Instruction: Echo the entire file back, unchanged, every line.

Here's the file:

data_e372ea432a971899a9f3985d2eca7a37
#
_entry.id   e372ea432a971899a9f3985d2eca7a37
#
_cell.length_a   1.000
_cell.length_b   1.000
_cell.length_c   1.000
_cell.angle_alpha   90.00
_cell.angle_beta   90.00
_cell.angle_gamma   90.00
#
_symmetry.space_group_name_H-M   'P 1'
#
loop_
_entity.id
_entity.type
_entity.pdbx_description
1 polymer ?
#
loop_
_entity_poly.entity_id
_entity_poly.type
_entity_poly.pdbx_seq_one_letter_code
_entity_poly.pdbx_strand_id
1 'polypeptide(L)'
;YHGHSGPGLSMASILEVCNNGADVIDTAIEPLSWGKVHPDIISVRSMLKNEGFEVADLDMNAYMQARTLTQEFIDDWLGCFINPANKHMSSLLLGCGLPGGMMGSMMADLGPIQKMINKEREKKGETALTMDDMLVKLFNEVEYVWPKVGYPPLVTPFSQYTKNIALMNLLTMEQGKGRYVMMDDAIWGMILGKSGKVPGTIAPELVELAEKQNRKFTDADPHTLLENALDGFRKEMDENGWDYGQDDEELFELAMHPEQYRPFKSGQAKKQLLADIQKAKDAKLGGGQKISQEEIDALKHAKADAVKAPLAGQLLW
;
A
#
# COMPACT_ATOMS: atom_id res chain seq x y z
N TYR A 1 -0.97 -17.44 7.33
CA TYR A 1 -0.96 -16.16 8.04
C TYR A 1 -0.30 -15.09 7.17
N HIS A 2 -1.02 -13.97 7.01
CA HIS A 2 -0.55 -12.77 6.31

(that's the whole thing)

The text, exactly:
data_e372ea432a971899a9f3985d2eca7a37
#
_entry.id   e372ea432a971899a9f3985d2eca7a37
#
_cell.length_a   1.000
_cell.length_b   1.000
_cell.length_c   1.000
_cell.angle_alpha   90.00
_cell.angle_beta   90.00
_cell.angle_gamma   90.00
#
_symmetry.space_group_name_H-M   'P 1'
#
loop_
_entity.id
_entity.type
_entity.pdbx_description
1 polymer ?
#
loop_
_entity_poly.entity_id
_entity_poly.type
_entity_poly.pdbx_seq_one_letter_code
_entity_poly.pdbx_strand_id
1 'polypeptide(L)'
;YHGHSGPGLSMASILEVCNNGADVIDTAIEPLSWGKVHPDIISVRSMLKNEGFEVADLDMNAYMQARTLTQEFIDDWLGCFINPANKHMSSLLLGCGLPGGMMGSMMADLGPIQKMINKEREKKGETALTMDDMLVKLFNEVEYVWPKVGYPPLVTPFSQYTKNIALMNLLTMEQGKGRYVMMDDAIWGMILGKSGKVPGTIAPELVELAEKQNRKFTDADPHTLLENALDGFRKEMDENGWDYGQDDEELFELAMHPEQYRPFKSGQAKKQLLADIQKAKDAKLGGGQKISQEEIDALKHAKADAVKAPLAGQLLW
;
A
#
# COMPACT_ATOMS: atom_id res chain seq x y z
N TYR A 1 -0.97 -17.44 7.33
CA TYR A 1 -0.96 -16.16 8.04
C TYR A 1 -0.30 -15.09 7.17
N HIS A 2 -1.02 -13.97 7.01
CA HIS A 2 -0.55 -12.77 6.31